Yet even if it’s challenging to figure out how many buys of your client’s product came from social media, it’s absolutely essential that you keep this primary goal in mind. Because this primary goal, revenue, is what your client cares about. If you can show you’re helping the client reach this bottom-line goal, they will continue to keep you around.
So what metrics should you use to determine whether you’re making progress on this bottom-line goal?
First, let’s talk about what you don’t want to measure.
By watching how some small businesses and brands act online, you’d think the way to #win is by having profiles on as many social platforms as possible.
But does that help you reach your bottom-line goal? Probably not. In fact, being everywhere probably hurts your primary goal because it means stretching yourself too thin. That’s why we recommend avoiding the be everywhere trap and instead choosing several channels — the right channels for reaching your audience — then kicking butt on those few channels.
Those strategically selected channels often include a blog, newsletter, Facebook and/or Twitter. Also, increasingly and depending on which industry you’re in, Pinterest or YouTube.
So what metrics are important?
My team puts together detailed reports for each of our brands and clients at the end of every month. Depending on which channels we’re running for each brand, here are a few of the metrics we typically include:
Growth of channels: This is the most obvious metric, how many followers the client has gained since our last report. Some social media pros downplay the importance of follower numbers, and their point is a good one, that quality is more important than quantity. Yet while follower count isn’t the be-all-end-all of metrics, it does give us a sense of how fast the community is growing.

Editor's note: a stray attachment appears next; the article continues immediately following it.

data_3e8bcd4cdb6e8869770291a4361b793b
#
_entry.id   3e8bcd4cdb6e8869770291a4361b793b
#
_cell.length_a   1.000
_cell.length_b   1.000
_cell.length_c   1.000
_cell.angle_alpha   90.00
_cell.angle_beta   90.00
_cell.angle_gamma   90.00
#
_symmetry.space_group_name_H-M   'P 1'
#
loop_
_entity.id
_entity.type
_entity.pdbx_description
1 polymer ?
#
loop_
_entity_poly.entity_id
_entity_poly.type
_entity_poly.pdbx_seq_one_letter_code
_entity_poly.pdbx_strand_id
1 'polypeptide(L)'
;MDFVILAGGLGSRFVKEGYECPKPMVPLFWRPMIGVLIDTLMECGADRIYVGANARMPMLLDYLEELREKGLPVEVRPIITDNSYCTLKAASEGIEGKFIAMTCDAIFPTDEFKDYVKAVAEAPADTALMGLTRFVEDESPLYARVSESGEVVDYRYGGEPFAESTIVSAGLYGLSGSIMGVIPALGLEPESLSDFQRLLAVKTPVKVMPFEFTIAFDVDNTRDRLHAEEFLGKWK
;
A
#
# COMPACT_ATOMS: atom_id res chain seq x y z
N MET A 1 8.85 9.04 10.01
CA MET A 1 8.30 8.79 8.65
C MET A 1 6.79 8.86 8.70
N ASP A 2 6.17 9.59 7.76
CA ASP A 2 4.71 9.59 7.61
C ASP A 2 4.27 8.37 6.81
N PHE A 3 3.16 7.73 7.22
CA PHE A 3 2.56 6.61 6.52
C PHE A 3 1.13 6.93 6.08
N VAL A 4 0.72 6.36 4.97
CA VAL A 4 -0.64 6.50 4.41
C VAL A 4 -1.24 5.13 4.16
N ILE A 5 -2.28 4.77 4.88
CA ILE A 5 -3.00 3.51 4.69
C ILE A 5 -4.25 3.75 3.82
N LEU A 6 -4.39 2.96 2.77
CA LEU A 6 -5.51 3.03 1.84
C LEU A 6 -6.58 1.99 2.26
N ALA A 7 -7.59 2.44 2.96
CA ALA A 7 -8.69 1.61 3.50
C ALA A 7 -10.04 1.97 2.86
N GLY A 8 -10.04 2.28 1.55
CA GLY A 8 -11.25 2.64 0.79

Plus, the truth is that most clients care about follower counts, no matter how much you stress quality over quantity. To put that count in perspective and compare it to previous months, we also calculate percent growth over the previous month.
Engagement: Here’s one way to factor in quality. You can have a huge online community, but if those people don’t engage with you and your content, they’re probably not helping you reach your bottom-line goal. That’s why we offer an engagement metric that shows what percentage of followers have interacted with the brand.
Facebook makes this easy; it calculates engagement metrics for pages under Insights. For Twitter, we use Hootsuite to pull statistics for RTs and @mentions, then create our own percentage that compares activity to the number of followers.
This, however, is only one way to measure engagement, and you could come up with plenty of other ways that will work just as well. Just make sure you’re being consistent month after month, so you have statistics that show long-term growth.